The galley and saloon was designed with expansive panoramic windows, allowing for plenty of natural light to shine in. Meanwhile, the U-shaped galley transitions with the cockpit using a sliding pocket door.


We tested the fourth hull of the Astréa 42, which was outfitted with the Maestro (owner’s version) layout. Three cabins include the owner’s suite in the starboard hull with a walk-around island bed surrounded by plenty of light pouring in from windows aft and outboard as well as the hatch overhead. Amidships is an angled desk and forward is the head with an enormous vanity and sink and a nice walk-in shower that needs neither a door nor a curtain. The toilet is in a separate compartment. The port hull has two cabins and one head. The Quatuor (four cabin) version will be the choice for large families and charter.

Fountaine Pajot mixes up the head configurations in the hulls with multiple cabins. You can have two completely separate wet heads, two heads with a shared shower compartment or the aft head can have its own full shower stall while the forward bath remains a wet head. For most, the two heads with shared a shower stall will make the most of the space aboard.

The galley and saloon on the main deck work together seamlessly. Because the dinette is outside, the interior seating is designed as a lounge with a low coffee table and an angled navigation desk that shares the L-shaped seat. The galley is to port with a sink by the window and a three-burner Eno stove outboard along with an enormous countertop oven. Virtrifrigo refrigeration drawers are to starboard just ahead of the glass doors that connect the inside with the outside.

Interior ventilation is comprised of two opening windows forward and a small hatch over the stove. Fountaine Pajot’s trademark overhead skylight on the centerline brings in light but will also add heat as the sun’s rays hit it on the perpendicular. An opening version would make sense although there’s always the risk of leaks.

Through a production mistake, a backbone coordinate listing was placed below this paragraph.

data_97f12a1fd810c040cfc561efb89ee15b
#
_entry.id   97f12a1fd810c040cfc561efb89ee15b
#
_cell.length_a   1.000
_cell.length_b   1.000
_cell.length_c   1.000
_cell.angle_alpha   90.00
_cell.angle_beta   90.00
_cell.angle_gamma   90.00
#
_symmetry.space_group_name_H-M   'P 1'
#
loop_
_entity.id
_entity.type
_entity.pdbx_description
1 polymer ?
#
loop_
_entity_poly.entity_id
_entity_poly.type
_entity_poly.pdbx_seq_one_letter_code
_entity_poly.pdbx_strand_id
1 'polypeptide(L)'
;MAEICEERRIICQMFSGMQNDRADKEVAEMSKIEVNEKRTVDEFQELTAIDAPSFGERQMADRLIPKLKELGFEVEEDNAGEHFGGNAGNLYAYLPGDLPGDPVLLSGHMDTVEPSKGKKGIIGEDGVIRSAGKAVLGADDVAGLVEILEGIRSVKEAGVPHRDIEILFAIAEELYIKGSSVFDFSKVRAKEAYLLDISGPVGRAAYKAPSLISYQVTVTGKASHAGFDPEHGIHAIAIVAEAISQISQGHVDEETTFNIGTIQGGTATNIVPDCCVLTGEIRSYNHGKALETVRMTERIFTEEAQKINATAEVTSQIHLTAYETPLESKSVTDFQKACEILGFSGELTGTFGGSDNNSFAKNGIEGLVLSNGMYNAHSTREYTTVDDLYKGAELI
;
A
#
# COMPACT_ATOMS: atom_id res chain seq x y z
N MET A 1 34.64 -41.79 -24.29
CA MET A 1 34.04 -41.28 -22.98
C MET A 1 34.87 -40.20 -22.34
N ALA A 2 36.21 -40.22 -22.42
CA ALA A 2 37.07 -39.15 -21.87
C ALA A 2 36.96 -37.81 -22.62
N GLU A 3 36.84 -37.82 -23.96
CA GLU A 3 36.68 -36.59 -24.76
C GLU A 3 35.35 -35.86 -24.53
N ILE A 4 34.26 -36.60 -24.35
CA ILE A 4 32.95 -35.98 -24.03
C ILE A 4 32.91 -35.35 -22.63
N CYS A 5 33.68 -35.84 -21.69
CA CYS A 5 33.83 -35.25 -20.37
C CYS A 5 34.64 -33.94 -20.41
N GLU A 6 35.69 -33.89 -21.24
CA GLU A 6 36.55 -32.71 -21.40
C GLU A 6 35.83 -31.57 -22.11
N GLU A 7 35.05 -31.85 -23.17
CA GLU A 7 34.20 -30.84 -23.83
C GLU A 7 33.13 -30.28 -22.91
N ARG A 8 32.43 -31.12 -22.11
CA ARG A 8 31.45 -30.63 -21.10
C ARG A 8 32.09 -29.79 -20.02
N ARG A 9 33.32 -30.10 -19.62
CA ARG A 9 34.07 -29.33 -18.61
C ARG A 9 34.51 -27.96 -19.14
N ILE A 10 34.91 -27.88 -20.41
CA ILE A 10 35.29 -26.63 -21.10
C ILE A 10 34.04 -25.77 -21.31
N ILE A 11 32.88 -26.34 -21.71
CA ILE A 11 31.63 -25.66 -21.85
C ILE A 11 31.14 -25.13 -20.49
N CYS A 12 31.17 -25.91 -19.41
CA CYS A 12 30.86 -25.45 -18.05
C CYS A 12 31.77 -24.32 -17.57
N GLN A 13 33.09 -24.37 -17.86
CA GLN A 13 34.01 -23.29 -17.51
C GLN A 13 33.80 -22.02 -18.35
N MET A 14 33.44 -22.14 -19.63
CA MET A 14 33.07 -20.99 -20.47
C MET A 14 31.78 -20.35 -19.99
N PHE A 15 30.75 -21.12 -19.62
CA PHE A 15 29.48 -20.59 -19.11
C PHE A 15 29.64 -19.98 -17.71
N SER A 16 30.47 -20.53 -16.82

This new model is available in two versions—Owner and Quatuor —with 12 bathroom layout options.


Although the breeze on test day on the Chesapeake was woefully light, it was good to see a production cat that can point high and move in very light air. With just over 1,100 square feet of sail area between the genoa and the mainsail, the Incidence sails delivered 3.6 knots of boat speed in seven knots of breeze at 60 degrees wind angle. At 45 degrees off the wind, the speed went to 2.8 knots in six knots of breeze. The jib tracks on the cabintop are tight and far inboard which makes the headsail hook in and act like a brake. This can be remedied on most cats with a cheater line taken from the clew down to a midships cleat and opening up the slot.

When motoring, the twin standard 30 HP Volvo Penta diesels delivered a cruising speed of 6.5 knots at 2400 rpm. At wide-open-throttle and 2900 rpm, we reached 7.5 knots. The cable (non-hydraulic) steering provides good direct feedback and the boat is agile with small fixed keels and a rudders drawing just over four feet.

Overall Thoughts

The Astréa 42 will be available in charter soon and using a boat for a full week in a variety of conditions is the best way to see if it will serve your needs. Although most charter versions are likely to forego the owner’s layout, you’ll be able to dial in shipboard living and sailing characteristics much better over a week than in just one afternoon. It’s likely the Astréa will surprise you in how well she handles and comfortably accommodates a full crew in only 42 feet.

See Fountaine Pajot Astréa 42 listings, or learn more about other Sailing Catamarans on our explore page.
Draft 4'2"
Sail area1,141 sq. ft.
Displacement23,000 lbs
Fuel capacity124 gal.
Water capacity184 gal.

Written by: Zuzana Prochazka
Zuzana Prochazka is a writer and photographer who freelances for a dozen boating magazines and websites. A USCG 100 Ton Master, Zuzana has cruised, chartered and skippered flotillas in many parts of the world and serves as a presenter on charter destinations and topics. She is the Chair of the New Product Awards committee, judging innovative boats and gear at NMMA and NMEA shows, and currently serves as immediate past president of Boating Writers International. She contributes to and, and also blogs regularly on her boat review site,